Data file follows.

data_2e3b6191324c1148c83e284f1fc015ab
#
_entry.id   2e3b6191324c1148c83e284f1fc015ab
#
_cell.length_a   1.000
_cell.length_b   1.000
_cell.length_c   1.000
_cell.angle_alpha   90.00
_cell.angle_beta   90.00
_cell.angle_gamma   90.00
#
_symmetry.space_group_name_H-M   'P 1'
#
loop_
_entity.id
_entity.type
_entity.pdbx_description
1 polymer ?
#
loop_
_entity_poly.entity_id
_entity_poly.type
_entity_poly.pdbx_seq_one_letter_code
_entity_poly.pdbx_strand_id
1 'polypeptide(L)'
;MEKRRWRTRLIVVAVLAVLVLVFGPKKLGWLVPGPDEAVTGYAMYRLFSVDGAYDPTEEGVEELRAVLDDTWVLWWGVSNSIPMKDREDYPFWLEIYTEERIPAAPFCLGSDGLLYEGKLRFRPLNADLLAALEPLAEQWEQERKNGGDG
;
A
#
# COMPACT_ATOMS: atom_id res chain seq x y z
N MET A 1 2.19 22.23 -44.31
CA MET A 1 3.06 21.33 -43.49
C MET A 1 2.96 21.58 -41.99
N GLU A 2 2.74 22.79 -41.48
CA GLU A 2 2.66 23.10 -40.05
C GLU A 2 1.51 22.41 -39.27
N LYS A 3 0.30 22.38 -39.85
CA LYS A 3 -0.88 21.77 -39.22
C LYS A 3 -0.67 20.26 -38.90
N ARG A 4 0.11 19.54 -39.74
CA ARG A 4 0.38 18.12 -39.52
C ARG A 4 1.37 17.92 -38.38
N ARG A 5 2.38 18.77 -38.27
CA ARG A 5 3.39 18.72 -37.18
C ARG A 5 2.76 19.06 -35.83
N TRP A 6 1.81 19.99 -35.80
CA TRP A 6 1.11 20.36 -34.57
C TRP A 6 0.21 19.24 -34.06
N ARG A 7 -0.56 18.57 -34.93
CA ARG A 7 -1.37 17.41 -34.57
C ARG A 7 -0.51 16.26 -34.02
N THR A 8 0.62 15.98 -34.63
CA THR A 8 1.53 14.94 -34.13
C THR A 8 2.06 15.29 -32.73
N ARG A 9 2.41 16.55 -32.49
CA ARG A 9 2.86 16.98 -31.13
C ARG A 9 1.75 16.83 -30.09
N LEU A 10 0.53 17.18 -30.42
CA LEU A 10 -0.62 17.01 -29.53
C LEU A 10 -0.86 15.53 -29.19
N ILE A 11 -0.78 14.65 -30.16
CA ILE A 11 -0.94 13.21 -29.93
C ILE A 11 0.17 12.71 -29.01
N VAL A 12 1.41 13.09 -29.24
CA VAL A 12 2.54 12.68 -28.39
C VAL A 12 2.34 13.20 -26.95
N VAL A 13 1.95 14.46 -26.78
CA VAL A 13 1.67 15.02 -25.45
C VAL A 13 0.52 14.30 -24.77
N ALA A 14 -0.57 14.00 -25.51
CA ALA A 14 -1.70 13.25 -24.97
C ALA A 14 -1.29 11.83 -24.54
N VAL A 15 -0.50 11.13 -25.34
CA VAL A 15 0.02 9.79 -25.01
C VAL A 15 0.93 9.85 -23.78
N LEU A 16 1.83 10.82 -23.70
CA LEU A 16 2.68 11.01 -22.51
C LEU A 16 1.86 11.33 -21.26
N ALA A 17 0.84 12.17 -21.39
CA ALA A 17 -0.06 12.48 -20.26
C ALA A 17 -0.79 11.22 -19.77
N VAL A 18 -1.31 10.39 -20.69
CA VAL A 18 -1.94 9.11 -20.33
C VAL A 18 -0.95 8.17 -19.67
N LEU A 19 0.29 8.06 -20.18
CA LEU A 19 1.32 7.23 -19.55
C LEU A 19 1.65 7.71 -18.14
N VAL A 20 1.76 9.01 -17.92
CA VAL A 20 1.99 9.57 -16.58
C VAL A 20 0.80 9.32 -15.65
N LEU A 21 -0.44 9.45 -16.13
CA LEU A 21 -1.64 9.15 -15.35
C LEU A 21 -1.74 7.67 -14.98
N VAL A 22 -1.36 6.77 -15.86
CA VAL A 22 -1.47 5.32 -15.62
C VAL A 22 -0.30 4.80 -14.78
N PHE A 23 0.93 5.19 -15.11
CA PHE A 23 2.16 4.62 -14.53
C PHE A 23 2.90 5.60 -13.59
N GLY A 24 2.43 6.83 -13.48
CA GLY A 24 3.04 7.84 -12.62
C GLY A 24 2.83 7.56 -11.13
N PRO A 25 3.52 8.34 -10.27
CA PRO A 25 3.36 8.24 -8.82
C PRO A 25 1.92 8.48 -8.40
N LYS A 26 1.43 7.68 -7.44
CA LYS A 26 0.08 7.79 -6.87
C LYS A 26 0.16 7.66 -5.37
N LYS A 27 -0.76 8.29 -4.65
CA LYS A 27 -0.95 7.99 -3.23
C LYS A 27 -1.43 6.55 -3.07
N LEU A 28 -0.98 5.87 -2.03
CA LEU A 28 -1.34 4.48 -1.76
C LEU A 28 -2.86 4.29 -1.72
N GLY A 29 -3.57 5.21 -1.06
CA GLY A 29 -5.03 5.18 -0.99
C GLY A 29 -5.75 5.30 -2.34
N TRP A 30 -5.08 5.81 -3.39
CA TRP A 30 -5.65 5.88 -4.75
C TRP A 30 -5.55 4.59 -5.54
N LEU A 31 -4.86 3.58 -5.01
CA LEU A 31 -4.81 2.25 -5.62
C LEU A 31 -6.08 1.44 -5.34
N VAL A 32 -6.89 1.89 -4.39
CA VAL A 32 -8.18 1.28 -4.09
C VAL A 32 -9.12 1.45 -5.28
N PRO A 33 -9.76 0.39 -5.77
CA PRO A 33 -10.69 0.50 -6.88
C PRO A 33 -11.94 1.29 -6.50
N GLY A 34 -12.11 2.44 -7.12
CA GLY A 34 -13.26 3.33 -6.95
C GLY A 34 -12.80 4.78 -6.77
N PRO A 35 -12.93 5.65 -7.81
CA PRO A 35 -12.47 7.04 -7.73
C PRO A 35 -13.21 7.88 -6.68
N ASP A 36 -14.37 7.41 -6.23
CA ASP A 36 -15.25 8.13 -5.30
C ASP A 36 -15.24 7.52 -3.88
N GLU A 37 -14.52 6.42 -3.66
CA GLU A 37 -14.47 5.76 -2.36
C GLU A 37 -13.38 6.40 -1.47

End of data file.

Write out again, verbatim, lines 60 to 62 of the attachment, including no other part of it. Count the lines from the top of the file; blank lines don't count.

C LEU A 10 -0.86 15.53 -29.19
N ILE A 11 -0.78 14.65 -30.16
CA ILE A 11 -0.94 13.21 -29.93